A former chief of Britain's security service, MI6, warned top politicians in Britain that if their children use the Chinese social media app Tik Tok, the communist regime may have a backdoor into their private data.
Nigel Inkster, the former director of operations and intelligence for the British Secret Intelligence Service, said that TikTok could serve as an entry point to access the data prominent figures in the United Kingdom if family members are on the same WiFi network.
"Where the Chinese intelligence services are very strong is in identifying non-obvious entry points to certain targets," Mr Inkster told The Telegraph.
"They have shown a lot of skill in this regard: attacking a target from a variety of different directions, none of them obviously pointing to the target, but that will bring them closer to it," Inkster said.
"This [TikTok being used as an entry point] is something I am sure people are having to think about," he added.
The former MI6 cheif said that short of a ban on the Chinese-owned short-form video app, it will be difficult to prevent family members of government ministers and politicians from downloading TikTok.
"I don't underestimate the difficulty of doing that with families. Individuals employed by the Government, that is easy enough to do," Inkster said.
"You can say ‘Thou Shalt Not' as a condition of employment, but extending that to families may be problematic and not that realistic," he explained.
A Government spokesman said: "All departments have robust processes in place to ensure communication around Government business is secure."
Last week, the Trump administration issued two executive orders threatening to ban TikTok alongside the Chinese messaging app WeChat within the United States within 45 days. The executive orders say that the data collected by the companies could be used in espionage against the U.S., as well as providing a platform for communist propaganda in the West.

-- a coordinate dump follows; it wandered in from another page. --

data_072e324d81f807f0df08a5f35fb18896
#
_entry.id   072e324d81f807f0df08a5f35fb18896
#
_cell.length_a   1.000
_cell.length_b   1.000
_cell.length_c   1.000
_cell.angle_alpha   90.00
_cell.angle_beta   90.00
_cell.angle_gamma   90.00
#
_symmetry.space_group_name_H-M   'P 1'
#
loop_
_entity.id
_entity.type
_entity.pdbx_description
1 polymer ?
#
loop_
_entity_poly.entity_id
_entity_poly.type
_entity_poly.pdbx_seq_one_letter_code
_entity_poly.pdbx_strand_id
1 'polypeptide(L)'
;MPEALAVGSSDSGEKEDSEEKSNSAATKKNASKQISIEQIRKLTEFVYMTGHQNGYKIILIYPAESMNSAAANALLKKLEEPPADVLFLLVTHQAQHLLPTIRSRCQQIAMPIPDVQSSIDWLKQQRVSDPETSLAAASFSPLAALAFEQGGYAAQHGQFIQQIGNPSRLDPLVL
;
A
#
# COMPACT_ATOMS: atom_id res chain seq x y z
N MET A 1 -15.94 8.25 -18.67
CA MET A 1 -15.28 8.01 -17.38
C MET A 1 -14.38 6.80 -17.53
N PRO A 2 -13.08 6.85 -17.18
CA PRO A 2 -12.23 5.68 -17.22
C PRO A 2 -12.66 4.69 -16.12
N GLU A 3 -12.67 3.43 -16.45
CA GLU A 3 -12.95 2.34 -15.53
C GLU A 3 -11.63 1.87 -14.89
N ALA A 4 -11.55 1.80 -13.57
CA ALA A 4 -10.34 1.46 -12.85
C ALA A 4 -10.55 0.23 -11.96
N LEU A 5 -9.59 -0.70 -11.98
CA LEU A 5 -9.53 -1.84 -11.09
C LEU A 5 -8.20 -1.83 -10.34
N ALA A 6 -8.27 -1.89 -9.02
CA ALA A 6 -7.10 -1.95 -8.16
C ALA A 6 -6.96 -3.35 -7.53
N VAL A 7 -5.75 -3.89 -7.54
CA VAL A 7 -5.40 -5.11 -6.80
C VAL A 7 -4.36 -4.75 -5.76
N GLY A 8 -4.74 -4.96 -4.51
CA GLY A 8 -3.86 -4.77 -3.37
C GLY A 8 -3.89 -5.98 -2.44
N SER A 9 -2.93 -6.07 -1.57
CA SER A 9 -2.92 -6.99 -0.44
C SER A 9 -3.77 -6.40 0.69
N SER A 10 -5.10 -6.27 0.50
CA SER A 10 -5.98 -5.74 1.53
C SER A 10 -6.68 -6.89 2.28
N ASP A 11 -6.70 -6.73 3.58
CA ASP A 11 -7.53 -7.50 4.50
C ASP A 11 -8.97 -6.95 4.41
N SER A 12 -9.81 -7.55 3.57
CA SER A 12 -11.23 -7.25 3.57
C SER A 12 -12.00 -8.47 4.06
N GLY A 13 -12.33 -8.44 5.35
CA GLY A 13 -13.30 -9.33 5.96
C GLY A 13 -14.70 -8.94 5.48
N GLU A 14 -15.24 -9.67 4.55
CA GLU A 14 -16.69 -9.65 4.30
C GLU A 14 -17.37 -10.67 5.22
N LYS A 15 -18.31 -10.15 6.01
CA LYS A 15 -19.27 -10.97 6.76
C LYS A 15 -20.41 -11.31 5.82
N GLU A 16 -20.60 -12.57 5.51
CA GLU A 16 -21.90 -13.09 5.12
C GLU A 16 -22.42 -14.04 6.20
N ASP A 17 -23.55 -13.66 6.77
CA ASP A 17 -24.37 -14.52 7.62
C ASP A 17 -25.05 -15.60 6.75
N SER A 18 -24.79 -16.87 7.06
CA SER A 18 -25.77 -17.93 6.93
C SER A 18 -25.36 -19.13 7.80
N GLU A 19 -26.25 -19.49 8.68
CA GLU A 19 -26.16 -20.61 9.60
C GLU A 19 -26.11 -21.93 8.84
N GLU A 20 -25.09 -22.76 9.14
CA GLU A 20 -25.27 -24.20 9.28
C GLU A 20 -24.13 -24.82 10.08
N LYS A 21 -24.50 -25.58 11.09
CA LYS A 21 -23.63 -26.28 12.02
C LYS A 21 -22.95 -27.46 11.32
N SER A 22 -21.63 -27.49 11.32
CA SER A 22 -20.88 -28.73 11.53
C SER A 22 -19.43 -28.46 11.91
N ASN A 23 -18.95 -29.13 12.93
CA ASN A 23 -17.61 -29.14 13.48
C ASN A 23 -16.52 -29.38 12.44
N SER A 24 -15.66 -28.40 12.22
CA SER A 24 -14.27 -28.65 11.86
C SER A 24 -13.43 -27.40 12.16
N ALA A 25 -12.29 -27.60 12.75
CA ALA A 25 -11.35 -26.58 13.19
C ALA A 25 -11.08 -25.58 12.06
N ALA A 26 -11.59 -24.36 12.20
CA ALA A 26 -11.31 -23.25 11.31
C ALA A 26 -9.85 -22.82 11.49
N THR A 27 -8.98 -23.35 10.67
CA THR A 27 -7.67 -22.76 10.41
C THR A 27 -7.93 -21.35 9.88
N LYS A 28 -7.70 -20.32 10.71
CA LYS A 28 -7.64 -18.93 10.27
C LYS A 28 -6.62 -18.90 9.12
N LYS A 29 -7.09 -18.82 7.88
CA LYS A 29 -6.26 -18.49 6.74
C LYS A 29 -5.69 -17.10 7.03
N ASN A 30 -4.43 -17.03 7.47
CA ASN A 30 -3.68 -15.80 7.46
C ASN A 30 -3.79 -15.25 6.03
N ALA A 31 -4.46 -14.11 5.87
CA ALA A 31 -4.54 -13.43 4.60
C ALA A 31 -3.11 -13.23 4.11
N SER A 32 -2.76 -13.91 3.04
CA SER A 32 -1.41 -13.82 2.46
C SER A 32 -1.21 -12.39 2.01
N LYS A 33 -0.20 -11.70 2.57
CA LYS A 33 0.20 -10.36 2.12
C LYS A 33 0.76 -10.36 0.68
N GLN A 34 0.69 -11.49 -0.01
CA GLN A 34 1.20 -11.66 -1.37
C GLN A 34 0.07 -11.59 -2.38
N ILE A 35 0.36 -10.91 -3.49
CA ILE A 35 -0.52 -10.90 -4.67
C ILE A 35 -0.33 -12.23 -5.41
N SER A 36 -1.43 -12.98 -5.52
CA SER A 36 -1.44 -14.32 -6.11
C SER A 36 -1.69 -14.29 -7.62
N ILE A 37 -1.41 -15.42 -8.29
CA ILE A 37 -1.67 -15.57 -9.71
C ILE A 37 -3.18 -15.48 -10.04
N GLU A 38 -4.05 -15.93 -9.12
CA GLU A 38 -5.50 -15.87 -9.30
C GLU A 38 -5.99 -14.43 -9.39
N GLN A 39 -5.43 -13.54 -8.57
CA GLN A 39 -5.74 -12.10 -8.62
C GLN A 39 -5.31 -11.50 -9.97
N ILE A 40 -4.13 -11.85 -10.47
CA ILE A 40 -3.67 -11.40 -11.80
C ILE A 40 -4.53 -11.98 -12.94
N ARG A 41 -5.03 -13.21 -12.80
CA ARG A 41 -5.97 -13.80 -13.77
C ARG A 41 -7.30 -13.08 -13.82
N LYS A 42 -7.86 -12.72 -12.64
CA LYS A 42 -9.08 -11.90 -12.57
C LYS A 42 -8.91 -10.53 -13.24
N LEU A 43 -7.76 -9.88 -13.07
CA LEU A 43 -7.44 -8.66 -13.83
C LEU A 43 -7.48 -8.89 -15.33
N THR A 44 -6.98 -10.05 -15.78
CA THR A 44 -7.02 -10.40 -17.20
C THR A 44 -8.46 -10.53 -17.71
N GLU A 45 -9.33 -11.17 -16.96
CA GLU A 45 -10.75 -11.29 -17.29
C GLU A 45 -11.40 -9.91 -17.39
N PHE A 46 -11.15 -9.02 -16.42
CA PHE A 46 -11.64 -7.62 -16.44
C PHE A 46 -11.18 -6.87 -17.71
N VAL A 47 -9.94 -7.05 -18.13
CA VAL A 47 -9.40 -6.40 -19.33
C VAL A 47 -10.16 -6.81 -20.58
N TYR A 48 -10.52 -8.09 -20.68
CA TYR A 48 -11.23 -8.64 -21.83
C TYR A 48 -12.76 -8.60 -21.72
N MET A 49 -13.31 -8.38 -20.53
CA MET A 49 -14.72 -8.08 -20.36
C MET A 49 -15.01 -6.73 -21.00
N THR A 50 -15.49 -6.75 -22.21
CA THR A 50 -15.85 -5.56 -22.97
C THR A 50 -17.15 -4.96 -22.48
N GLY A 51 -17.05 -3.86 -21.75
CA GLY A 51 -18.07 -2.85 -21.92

"This data collection threatens to allow the Chinese Communist Party access to Americans' personal and proprietary information - potentially allowing China to track the locations of federal employees and contractors, build Dossiers of personal information for blackmail and conduct espionage," the TikTok executive order said.
The warnings from the U.S. government and the former MI6 head have apparently gone unheard in Number 10 Downing Street, as Prime Minister Boris Johnson has reportedly backed the idea of TikTok establishing its global headquarters in London.
The app's parent company, ByteDance, has hired the Property agent JLL to find a rental space for the London HQ, which will be required to be at least 30,000 square feet in order to house some 1,000 TikTok employees, according to The Telegraph.
In response to the warnings from the former intelligence chief, a spokesman for the company said: "TikTok does not operate in China and is not even available there."
"Our UK user data is currently stored in the US and Singapore and will soon be transferred to a new data centre in Ireland. We have never provided user data to the Chinese government, nor would we do so if asked."
Despite TikTok's claims, as a Chinese-owned company they are required by Chinese law to "support, assist, and cooperate" intelligence services in the communist state when commanded.
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